Windows 8 is no doubt Microsoft’s most ambitious release recently. However, since its debut on October 26, things went quite the opposite. People had quite a bad rap about it. Complaints are everywhere:
1. The Start menu is gone. The Tile Interface is Really Lame.
It’s quite understandable, people hate changes. People hate most things when they first come out, all we need is time to adjust.
2. There Aren’t Any New Desktop Features!
I am not really sure. There are several highlights:
Faster boot up, new Windows Explorer, new Task Manager, better security, clean installation of Windows with a single click of a button, the Windows 8 store, file history, etc.
3. It’s Bad for Gaming.
It’s a little too soon to say so. There’s no evidence that Valve’s anger will make its support the gaming on Windows 8 any less than gaming on Windows 7.
Considering all changes made to Windows 8, chances are that people will definitely hate Windows 8 at first! Price plays an important in making this decision.
But, on a second thought, it’s not all that bad, why don’t we give it a whirl?
How to Upgrade to Windows 8?
• Processor: 1GHz or faster with support for PAE, NX, and SSE2
• RAM: 1GB for the 32-bit version, 2GB for the 64-bit version
• Hard disk space: 16GB for the 32-bit version, 20GB for the 64-bit version
• Graphics card: Microsoft DirectX9 graphics device with WDDM driver
These are the minimum specs. If you intend to run Windows 8 well, the computer you’re upgrading will need to have Windows XP(SP3), Windows Vista or Windows 7 installed. The version you are running has a lot say in determining how much can be transferred.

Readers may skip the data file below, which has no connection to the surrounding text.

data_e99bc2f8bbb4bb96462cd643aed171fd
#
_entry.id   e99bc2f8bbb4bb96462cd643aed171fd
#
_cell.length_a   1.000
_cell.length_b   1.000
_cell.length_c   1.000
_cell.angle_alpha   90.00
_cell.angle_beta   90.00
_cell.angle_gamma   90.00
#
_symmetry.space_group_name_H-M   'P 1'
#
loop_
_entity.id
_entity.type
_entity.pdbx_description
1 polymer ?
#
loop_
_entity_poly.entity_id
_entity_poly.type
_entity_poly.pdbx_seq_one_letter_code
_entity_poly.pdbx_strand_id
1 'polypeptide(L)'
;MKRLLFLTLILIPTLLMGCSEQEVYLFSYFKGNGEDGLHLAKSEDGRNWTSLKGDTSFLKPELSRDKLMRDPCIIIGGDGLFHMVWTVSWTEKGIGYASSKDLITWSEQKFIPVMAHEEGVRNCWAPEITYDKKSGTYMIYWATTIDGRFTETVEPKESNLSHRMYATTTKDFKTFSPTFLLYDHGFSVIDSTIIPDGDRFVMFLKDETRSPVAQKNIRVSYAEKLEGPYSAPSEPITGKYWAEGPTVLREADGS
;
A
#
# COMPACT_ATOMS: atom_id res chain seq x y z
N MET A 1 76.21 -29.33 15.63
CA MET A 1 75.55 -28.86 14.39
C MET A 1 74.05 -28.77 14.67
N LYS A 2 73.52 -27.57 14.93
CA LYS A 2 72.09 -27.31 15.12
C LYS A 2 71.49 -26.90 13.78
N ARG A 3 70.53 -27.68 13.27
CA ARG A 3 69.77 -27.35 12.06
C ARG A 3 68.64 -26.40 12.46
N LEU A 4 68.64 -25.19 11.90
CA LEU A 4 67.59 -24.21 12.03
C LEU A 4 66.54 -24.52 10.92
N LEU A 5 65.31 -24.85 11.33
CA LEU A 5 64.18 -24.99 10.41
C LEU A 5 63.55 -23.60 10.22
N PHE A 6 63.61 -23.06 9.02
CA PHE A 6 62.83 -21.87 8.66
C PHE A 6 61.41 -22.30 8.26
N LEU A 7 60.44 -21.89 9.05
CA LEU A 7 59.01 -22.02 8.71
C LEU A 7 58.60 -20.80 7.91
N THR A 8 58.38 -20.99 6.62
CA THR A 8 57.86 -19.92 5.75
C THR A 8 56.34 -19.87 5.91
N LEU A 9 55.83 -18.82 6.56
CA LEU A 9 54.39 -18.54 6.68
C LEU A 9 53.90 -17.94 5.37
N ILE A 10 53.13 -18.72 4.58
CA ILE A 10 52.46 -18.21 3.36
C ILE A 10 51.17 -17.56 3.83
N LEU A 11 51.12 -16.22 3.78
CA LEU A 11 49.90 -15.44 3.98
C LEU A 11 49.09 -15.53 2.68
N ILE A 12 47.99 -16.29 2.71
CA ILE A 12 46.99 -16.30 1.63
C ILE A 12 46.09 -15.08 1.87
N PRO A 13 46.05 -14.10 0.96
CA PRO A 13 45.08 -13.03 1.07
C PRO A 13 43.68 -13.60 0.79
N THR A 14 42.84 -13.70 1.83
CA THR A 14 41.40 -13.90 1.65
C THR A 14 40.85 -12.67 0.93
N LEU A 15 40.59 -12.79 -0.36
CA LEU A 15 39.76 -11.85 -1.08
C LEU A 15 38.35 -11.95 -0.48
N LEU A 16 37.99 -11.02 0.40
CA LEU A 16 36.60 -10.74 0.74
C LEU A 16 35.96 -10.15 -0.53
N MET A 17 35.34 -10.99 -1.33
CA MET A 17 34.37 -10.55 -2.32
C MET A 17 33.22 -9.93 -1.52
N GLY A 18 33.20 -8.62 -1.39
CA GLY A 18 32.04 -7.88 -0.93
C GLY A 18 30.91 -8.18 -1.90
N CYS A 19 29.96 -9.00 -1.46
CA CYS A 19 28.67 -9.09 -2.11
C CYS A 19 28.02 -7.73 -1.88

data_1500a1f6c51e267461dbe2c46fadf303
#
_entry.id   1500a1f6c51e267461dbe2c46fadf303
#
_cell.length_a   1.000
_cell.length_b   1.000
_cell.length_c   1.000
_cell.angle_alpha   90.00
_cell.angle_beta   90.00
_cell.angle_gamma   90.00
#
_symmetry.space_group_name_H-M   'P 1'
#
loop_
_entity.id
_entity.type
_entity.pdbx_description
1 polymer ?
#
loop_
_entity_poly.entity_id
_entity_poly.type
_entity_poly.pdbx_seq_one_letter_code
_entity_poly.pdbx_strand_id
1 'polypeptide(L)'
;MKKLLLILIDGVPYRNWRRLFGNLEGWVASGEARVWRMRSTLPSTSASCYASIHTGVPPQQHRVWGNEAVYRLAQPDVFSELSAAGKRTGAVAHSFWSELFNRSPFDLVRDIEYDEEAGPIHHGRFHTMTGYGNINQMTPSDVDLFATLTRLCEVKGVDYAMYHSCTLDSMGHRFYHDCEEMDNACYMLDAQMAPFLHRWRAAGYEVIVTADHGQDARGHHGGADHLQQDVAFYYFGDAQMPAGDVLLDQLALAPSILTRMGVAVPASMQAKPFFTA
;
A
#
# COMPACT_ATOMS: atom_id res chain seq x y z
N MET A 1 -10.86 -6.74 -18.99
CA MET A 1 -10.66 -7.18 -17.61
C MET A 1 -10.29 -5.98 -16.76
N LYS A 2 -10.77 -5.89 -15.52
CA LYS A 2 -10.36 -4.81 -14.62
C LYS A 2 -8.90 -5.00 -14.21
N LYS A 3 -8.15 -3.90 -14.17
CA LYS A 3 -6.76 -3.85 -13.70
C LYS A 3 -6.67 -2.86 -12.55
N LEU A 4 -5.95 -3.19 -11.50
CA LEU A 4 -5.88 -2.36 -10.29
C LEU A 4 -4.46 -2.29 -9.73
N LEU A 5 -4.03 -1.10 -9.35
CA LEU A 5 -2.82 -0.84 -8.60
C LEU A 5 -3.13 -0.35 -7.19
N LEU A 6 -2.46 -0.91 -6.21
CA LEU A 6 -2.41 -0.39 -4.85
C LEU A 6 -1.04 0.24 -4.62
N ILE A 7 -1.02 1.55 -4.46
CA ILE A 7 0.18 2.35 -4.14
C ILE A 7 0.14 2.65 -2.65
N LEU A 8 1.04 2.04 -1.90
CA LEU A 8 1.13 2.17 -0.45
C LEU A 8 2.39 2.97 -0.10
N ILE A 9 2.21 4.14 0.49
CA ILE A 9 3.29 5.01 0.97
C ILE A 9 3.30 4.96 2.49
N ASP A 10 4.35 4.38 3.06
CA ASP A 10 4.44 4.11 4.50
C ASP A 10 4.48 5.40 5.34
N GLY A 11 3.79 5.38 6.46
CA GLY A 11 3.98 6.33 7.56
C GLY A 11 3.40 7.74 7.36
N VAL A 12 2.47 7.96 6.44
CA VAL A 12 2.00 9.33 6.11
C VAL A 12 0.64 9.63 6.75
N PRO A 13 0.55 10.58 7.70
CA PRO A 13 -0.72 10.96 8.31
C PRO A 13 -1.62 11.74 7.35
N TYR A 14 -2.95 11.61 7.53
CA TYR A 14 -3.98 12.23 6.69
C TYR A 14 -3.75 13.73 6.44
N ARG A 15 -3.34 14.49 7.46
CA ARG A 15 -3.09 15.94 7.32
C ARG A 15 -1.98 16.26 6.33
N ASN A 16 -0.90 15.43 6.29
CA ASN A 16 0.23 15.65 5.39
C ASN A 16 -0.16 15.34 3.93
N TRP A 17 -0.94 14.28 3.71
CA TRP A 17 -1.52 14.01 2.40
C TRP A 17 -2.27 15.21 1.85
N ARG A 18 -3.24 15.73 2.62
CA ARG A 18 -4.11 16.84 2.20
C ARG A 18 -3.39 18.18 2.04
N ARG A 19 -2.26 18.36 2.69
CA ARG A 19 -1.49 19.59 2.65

Windows 7: Windows settings, personal files, and programs
Windows Vista (SP1): Windows settings and personal files (If you don’t have the service pack, you won’t be able to transfer settings)
Windows XP (SP3): personal files only
Back Up your Files
If you’re going the digital route, you’ll of course need an Internet connection and some time for the download to complete. The whole package is about 2GB, and will require around 90 minutes to complete over a broadband connection.
Though Windows 8 installer is perfectly capable of transferring your personal files over during the upgrade, you can’t be too careful! Before upgrading, make sure you’ve got all the documents, pictures, software, videos backed up to other devices.
To get started with the digital download, download and run Windows 8 upgrade assistant.
If you want a physical upgrade disk, you have a couple of options. When you purchase the upgrade through the Assistant you’ll be able to get a disk mailed to you for $15; even if you’re paying the full $40 for the download, that’s still cheaper than buying a boxed copy. You can also put the installer on your own writable DVD or USB drive using an option in the Assistant.
If you like getting your software the old fashioned way, or feel more comfortable buying a boxed product, you’re going to have to pay a bit more.
It’s very nice to see that Microsoft is making the upgrade process easier and cheaper than ever before.
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